Depression is a liar. It lies to you… and it lies to me.
Depression likes to hide, and those of us that struggle with it often help it to do so.
Depression is its’ trickiest when no one sees it.
“You’re the funniest person I know!”
“You’re so sweet and bubbly all the time.”
“How do you keep such a positive outlook?”
I am a master at carrying on small talk with the moms at school. They think I am witty… and sometimes I am.
When the camera is pointed at me, my personality switch is turned on. I deliver when I need to. I am skilled.
I keep it hidden…
because I am ashamed.
I’m the happiest depressed person on the block. I can keep up the facade for a good thirty minutes… that works out fine, because that’s all the time I’ll allow myself to be around you. I’ll have the warmest smile for you, and the cheeriest wave goodbye… at the same time, I’ll know in my bones that somehow I’m failing at everything.
You wouldn’t know that my voice is hoarse because yesterday I screamed at my children so loud that it hurt my throat.
You wouldn’t know that some of the simplest tasks feel insurmountable.
You wouldn’t know that my life is in great upheaval right now, and that I don’t have the tools to deal with it because I buried my tool box thinking things would never break again.
I was on medication many years ago while healing from a traumatic event. Under my doctor’s supervision, I weaned off of medication before getting pregnant six years ago. I struggled with postpartum depression, but made it through with natural supplements and no heavy meds. The idea of swallowing them again is… disappointing…
and tinged with weakness.
Depression is a battle – one that is terribly difficult to fight when you are the primary care giver in your home and have no support system.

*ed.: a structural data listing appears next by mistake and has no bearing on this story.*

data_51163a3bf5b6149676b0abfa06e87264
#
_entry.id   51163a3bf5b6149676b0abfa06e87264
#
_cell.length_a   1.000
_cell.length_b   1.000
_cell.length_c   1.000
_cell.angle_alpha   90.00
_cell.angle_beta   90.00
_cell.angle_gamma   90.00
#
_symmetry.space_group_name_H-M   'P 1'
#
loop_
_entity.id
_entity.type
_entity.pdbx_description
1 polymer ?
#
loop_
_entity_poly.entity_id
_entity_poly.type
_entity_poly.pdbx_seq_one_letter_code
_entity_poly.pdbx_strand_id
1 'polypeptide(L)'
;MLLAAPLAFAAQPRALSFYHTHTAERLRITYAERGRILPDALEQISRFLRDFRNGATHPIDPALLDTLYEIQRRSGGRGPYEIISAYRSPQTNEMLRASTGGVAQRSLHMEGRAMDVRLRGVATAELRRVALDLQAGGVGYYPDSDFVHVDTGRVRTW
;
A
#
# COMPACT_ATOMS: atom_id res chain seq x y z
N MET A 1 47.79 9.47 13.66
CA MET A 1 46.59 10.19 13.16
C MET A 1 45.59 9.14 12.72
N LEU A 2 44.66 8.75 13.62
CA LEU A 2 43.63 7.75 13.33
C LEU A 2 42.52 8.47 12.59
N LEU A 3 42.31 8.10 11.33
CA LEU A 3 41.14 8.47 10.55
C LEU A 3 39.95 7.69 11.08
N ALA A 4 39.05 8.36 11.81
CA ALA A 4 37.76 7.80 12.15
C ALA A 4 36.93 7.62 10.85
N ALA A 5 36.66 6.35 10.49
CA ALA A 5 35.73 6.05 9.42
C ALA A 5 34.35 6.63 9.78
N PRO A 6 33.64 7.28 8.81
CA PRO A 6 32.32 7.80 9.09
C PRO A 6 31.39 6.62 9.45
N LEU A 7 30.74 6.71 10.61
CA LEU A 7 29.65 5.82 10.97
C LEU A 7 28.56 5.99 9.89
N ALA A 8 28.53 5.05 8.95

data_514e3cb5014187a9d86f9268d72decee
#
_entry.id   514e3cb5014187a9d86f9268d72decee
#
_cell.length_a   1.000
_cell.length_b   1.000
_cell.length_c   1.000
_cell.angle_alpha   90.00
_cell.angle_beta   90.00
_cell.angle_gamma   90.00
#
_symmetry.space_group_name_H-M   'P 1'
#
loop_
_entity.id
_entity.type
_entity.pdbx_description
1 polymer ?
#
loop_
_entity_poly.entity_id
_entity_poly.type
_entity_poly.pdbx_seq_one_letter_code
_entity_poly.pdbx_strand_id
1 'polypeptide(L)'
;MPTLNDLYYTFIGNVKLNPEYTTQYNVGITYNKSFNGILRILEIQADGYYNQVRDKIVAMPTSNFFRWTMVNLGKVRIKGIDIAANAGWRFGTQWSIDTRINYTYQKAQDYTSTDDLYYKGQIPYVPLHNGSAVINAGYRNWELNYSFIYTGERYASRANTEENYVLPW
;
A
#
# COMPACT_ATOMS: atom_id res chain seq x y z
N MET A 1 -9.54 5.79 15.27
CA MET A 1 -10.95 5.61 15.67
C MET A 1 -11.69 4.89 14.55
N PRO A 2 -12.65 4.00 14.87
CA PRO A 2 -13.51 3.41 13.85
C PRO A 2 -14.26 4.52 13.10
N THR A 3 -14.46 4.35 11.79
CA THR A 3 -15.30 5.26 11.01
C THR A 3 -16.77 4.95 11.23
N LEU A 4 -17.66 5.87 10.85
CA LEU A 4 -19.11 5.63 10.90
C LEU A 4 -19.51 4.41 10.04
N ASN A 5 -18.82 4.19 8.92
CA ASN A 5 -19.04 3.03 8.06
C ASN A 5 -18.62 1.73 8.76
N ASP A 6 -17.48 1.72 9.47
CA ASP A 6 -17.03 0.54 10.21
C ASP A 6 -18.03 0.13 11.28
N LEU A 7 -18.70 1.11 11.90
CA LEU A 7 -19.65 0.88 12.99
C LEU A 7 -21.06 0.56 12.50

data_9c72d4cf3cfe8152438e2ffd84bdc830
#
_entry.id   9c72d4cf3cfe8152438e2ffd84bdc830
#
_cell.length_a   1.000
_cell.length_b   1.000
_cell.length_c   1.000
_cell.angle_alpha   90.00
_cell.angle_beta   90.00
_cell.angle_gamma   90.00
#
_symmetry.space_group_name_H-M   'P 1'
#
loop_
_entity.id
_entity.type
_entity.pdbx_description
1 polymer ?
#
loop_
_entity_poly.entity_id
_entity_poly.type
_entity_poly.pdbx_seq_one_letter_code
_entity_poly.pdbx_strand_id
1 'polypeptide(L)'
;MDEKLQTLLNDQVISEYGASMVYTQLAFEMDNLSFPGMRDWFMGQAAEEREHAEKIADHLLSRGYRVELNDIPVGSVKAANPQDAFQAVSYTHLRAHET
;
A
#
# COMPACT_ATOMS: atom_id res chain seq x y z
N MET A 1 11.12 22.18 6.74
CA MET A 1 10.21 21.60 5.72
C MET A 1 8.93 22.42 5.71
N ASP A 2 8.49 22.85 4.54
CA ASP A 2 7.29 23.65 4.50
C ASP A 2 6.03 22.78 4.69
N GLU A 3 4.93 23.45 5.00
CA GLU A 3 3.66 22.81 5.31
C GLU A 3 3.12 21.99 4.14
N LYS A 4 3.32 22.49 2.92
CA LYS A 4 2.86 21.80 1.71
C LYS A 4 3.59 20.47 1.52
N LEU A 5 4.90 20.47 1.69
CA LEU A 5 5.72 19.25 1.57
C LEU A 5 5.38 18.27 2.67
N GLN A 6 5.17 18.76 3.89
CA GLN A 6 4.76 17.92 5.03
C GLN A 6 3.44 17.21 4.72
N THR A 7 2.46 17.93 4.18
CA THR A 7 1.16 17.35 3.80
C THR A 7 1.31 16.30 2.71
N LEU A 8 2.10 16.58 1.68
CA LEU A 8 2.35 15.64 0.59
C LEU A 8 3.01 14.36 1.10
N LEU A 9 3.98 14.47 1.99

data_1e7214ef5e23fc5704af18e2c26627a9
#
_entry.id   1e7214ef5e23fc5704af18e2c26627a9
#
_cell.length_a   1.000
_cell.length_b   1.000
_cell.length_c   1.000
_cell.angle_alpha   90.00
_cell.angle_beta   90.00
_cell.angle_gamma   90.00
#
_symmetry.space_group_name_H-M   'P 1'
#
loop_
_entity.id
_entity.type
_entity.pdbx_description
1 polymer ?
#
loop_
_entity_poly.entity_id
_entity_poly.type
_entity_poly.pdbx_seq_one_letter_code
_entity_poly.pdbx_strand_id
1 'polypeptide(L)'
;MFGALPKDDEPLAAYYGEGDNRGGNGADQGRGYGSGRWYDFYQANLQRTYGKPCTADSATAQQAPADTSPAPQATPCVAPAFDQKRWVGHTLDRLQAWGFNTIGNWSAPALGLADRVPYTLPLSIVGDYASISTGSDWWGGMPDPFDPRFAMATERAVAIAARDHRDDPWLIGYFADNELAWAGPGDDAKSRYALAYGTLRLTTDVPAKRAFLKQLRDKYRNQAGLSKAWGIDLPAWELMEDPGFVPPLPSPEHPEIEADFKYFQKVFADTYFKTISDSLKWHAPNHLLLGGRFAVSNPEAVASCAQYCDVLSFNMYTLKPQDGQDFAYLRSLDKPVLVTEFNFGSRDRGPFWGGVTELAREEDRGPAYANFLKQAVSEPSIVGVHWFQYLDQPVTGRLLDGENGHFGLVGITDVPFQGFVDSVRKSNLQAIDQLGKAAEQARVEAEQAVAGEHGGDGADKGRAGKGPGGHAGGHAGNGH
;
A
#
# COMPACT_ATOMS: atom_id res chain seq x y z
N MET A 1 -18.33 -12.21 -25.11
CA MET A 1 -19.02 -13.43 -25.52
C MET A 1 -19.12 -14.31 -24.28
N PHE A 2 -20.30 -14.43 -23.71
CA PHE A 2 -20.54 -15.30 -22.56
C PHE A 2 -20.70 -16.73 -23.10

Today I feel like I’m fighting that battle with little armor, and no one at my back.
Today I found the courage to go to an intake appointment at the psychiatrist’s office… at 7 am, with plans to cut it short so I could get my son to school. The psychiatrist was running late, wanted to reschedule for the middle of the day… but I have a two year old at home and no child care… no family nearby… no available friends. I called my husband in a panic to see if he could take our oldest to school and then wait at home with our littlest so I could see the doctor when he finally arrived, but he was already late for work and couldn’t wait for me any longer.
Today depression showed itself to others. Today I screamed at my husband for not being available… I screamed at the world for not giving me a damn hour break to talk about getting healthy. Today I cried at the psychiatric center’s reception desk as she told me they didn’t have any appointments after office hours – when my husband could be home to watch the kids. Today the facade crumbled… as I stood there nodding at the receptionist… refusing to make a sound…
as a multitude of tears ran down my face.
Today I was swallowed by the hopelessness of being unable to take care of myself… even when I urgently want to.
Today the happiest depressed person on the block became the most desperate depressed person on the block.
Today I’m feeding everyone, bathing everyone, and cooking for everyone…
as I desperately cling to the rapidly dissolving walls of my universe.
Today I am a small lonely island caught in a storm…
praying that lightning doesn’t strike.
Today I am grievously unhappy,
and there’s a good chance that everyone sees it.